By Dennis Crouch
The Apple v. Samsung verdict has generated a significant amount of talk about the patent system. One set of comments focuses on the US System of lay juries and what this decision tells us about that approach for patent cases. As it turns out, the jury in the Apple case might be better classified as an expert jury. The reason for this shift is that the jury foreman – Velvin Hogan – is a patentee and current patent applicant. Hogan's granted patent covers a "method and apparatus for recording and storing video information." Now, Hogan is not simply an intelligent silicon-valley engineer who happens to be listed as a patentee. Rather, Hogen owns his patent and went through the six-year process of obtaining patent protection. I would suspect that Hogan understands patents and the patenting process at a level much deeper than 99% of the population – including most federal judges. Hogan was just one person on the nine-member jury, but I also suspect that his voice was the most influential as evidenced by his nomination as jury foreman.
The fact that Hogan is knowledgeable about the patent system does not lead to any conclusion about whether he has any natural pro or anti patent bias. Someone knowledgeable about the system will know that the USPTO often conducts low quality prior art searches and incorrectly issues many patents that it should not. This knowledgeable person will also know that, despite their mistakes, the USPTO does conduct a substantial review of every patent claim before issuing a patent. This knowledgeable person will also understand that the precise language of patent claims mean that many similar products will not actually infringe. My friend, Sir Robin Jacob is exceedingly knowledgeable about the patent system, but sees a patent as little more than a license that is required before suing someone for infringement. In his view, validity and infringement are then to be proven in court. Here in the US, we tend to give more credence to issued patents, but that credence is limited.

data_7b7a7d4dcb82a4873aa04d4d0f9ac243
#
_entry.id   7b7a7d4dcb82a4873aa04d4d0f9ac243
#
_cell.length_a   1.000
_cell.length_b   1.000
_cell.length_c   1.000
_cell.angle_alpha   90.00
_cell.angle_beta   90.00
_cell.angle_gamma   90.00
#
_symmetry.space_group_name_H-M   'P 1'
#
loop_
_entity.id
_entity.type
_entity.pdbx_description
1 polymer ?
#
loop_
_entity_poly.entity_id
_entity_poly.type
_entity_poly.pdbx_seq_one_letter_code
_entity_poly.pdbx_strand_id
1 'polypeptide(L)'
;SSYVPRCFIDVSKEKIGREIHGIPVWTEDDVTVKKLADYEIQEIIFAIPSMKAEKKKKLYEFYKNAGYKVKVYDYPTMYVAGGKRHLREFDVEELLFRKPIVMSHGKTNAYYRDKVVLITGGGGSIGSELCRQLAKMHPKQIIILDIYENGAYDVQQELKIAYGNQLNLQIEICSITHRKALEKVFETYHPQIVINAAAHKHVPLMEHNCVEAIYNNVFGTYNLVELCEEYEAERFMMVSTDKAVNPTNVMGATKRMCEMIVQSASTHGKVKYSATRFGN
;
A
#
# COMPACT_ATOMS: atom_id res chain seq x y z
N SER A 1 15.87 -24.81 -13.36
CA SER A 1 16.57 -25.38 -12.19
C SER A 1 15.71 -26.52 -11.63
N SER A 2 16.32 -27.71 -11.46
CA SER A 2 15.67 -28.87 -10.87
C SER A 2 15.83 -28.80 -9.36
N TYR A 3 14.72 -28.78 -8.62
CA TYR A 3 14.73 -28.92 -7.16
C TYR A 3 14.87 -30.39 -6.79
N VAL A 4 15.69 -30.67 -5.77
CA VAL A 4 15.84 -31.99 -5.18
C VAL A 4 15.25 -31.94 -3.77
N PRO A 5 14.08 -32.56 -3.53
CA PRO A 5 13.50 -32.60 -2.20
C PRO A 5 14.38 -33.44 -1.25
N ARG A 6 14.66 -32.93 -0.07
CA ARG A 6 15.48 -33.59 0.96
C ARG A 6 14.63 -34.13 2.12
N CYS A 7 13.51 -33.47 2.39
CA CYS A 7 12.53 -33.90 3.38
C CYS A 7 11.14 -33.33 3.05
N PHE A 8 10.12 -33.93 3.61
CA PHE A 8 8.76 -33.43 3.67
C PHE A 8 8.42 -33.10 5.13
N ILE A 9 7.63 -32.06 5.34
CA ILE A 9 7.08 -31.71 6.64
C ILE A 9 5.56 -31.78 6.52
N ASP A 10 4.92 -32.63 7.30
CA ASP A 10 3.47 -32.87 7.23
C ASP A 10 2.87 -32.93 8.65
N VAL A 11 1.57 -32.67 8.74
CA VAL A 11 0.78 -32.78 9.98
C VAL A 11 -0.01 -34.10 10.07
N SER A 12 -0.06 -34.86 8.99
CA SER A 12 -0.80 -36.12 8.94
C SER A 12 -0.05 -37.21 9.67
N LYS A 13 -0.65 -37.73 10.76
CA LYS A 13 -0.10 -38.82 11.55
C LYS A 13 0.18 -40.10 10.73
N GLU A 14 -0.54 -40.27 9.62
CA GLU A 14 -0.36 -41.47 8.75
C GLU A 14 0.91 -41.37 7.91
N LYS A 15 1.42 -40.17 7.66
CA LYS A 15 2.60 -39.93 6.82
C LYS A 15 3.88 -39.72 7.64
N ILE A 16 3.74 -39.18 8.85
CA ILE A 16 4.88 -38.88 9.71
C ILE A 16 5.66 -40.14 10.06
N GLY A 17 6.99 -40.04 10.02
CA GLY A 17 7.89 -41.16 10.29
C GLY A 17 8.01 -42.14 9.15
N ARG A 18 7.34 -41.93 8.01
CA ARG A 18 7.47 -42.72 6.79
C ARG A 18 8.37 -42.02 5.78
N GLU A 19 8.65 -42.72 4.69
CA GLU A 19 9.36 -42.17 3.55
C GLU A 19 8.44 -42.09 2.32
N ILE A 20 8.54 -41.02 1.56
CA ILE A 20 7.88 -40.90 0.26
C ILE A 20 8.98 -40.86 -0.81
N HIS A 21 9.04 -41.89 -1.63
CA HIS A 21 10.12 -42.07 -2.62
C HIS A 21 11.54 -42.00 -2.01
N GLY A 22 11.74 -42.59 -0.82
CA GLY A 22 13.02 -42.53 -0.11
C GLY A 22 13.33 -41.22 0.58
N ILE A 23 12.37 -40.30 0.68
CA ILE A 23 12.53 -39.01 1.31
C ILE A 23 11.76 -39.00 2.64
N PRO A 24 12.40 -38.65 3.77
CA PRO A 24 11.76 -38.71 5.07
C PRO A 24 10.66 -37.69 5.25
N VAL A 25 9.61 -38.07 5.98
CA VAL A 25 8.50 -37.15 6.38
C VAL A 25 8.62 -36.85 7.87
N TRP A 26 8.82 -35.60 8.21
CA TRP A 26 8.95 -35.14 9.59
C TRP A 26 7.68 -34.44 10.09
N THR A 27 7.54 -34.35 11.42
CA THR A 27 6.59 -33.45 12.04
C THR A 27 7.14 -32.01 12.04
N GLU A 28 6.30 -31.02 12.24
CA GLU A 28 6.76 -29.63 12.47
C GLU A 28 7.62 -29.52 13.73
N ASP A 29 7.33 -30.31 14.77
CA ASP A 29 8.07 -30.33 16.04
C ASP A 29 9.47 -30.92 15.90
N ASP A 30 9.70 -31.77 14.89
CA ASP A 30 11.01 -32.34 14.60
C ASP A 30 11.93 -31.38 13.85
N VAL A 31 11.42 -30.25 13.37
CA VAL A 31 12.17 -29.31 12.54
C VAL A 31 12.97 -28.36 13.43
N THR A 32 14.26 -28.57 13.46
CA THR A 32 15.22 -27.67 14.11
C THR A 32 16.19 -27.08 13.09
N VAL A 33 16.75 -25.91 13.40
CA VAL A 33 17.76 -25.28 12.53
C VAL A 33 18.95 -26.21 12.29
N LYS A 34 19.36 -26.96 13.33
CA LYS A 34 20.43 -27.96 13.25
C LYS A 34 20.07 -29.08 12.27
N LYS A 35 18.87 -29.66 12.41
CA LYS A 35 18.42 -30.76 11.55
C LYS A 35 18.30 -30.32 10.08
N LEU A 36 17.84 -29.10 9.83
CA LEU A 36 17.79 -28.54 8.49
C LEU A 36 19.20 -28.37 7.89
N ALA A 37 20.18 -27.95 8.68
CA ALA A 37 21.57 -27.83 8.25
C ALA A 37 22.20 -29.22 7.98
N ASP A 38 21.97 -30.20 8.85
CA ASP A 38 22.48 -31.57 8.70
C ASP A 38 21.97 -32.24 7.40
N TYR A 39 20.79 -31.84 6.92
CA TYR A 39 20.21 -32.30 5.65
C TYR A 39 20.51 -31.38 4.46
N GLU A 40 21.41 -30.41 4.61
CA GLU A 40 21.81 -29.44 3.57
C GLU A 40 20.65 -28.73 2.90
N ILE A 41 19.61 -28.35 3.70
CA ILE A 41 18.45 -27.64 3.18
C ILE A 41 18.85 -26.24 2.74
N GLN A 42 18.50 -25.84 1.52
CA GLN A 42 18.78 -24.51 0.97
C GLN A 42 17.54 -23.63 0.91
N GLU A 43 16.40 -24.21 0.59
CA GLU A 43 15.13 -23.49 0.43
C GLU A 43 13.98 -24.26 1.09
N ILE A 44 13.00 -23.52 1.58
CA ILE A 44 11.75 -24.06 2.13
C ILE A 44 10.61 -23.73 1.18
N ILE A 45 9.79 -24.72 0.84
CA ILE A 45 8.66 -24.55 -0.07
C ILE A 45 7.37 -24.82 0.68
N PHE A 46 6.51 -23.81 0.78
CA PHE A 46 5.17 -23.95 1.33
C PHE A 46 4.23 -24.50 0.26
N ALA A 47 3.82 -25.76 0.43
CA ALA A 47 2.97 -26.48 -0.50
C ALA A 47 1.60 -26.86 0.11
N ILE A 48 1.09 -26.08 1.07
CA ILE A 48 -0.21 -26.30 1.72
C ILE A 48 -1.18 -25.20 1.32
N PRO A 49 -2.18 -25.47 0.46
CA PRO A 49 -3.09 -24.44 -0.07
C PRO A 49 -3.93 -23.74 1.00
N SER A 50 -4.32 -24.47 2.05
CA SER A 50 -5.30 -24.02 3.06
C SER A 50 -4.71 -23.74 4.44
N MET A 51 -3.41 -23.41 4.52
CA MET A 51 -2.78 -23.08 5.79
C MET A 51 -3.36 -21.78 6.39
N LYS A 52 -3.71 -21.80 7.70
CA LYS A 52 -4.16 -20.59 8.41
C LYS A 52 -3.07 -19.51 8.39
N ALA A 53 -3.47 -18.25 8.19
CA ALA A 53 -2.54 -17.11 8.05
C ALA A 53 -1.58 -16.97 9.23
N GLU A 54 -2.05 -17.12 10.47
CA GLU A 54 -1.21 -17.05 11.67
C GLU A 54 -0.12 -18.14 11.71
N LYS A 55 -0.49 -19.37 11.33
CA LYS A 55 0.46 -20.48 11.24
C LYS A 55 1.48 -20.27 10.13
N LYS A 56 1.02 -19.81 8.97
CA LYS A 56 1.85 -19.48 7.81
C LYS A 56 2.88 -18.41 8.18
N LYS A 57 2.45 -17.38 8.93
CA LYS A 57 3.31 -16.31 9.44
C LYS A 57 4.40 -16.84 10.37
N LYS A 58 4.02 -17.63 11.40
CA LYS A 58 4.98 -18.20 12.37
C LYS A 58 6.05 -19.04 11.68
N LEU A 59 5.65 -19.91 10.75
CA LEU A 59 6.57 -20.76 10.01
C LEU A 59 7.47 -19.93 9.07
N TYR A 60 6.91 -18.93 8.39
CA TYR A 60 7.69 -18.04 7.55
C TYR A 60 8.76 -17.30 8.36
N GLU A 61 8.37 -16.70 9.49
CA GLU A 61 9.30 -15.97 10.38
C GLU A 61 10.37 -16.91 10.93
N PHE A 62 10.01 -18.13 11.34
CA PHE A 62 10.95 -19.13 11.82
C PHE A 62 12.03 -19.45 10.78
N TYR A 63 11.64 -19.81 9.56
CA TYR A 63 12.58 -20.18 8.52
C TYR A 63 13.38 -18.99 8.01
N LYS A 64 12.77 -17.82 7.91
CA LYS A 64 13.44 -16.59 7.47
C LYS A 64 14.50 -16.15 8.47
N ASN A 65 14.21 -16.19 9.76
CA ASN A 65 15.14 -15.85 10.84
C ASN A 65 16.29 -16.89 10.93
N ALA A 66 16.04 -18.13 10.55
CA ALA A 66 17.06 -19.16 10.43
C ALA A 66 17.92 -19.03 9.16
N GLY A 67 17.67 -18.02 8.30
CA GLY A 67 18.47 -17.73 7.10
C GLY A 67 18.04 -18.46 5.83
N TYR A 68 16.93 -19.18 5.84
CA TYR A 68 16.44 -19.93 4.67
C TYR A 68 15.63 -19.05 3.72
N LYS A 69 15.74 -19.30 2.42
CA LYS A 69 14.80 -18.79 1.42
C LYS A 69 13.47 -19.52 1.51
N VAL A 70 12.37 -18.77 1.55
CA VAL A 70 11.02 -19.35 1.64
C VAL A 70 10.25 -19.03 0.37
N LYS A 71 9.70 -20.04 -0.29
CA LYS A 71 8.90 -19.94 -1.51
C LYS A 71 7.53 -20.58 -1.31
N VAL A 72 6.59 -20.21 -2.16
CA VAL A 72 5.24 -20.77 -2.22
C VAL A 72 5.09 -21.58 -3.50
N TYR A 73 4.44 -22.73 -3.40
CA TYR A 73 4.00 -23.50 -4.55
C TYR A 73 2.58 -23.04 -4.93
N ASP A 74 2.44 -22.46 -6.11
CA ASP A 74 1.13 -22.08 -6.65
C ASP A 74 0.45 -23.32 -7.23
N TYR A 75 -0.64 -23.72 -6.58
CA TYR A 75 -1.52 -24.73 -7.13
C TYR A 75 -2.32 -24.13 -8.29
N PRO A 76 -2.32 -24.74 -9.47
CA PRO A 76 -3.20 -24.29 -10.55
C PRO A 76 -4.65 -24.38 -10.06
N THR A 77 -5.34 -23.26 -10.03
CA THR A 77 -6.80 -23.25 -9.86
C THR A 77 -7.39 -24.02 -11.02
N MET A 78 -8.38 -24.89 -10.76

It turns out that Hogan is more than knowledgeable. He also has a vested interest in valuable patent rights and his patent experience (as far as I know) has focused primarily on using the patent system to protect his own inventions. This setup is one that could easily lead to some amount of pro-patentee feels. Although I'm very much still working on analyzing the data, my recent survey of about 900 self-designated patent law professionals give some credence to this idea. The survey asked readers to speculate on the percent of patents that the USPTO issues despite them having invalid claims. The survey also asked respondents to indicate whether they tend to spend more time thinking about their own (and their clients') inventions/patents or instead spend more time thinking about patents held by others. Results: Respondents who focus on patents held by their own clients were much more positive about PTO issued patents than their counterparts who focus on patents owned by others. In particular, when asked to speculate, the first group indicated that the percent of wrongly issued patents was significantly lower than did the second group. This result also correlates with the behavioral economics literature as an "ownership bias." Lots and lots of studies show that we tend to place more value on items that we own and less value on items that we don't own.
Back to the Apple case: Despite the suggestion of potential bias, I don't think we can say that there was any bias in this case. In particular, since both Apple and Samsung were asserting patent right a truly pro-patentee ruling would have enforced the patents of both parties. What is interesting is that Mr. Hogan appears ready to talk about his experiences – that means that this case will be an excellent case study for trial lawyers going forward.